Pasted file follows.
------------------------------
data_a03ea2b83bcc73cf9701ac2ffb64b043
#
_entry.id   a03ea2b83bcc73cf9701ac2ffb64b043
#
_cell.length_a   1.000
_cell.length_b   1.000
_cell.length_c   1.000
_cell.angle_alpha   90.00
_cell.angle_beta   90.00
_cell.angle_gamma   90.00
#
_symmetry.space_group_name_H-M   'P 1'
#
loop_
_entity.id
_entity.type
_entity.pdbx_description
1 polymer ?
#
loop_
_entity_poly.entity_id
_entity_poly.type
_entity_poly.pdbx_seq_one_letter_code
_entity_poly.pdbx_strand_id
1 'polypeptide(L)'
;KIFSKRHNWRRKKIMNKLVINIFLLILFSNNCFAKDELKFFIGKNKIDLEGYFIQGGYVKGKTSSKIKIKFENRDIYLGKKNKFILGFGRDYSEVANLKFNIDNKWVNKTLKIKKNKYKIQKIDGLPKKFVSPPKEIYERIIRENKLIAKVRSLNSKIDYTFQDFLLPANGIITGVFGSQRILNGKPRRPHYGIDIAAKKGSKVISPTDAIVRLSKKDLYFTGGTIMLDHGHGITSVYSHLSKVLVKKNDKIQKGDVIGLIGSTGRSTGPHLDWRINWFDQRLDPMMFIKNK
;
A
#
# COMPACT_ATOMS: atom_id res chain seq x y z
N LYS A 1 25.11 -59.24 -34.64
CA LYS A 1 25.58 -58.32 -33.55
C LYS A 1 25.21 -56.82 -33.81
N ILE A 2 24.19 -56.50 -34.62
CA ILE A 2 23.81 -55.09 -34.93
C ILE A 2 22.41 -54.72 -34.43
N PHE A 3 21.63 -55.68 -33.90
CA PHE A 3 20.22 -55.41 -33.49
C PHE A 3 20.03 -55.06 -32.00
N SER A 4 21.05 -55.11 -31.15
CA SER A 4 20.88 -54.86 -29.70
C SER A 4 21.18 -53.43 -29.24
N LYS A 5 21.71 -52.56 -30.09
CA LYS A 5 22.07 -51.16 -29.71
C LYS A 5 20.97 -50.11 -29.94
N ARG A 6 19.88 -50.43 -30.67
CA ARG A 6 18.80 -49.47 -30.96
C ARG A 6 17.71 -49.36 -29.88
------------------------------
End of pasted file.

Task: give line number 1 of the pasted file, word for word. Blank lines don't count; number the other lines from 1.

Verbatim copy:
data_a03ea2b83bcc73cf9701ac2ffb64b043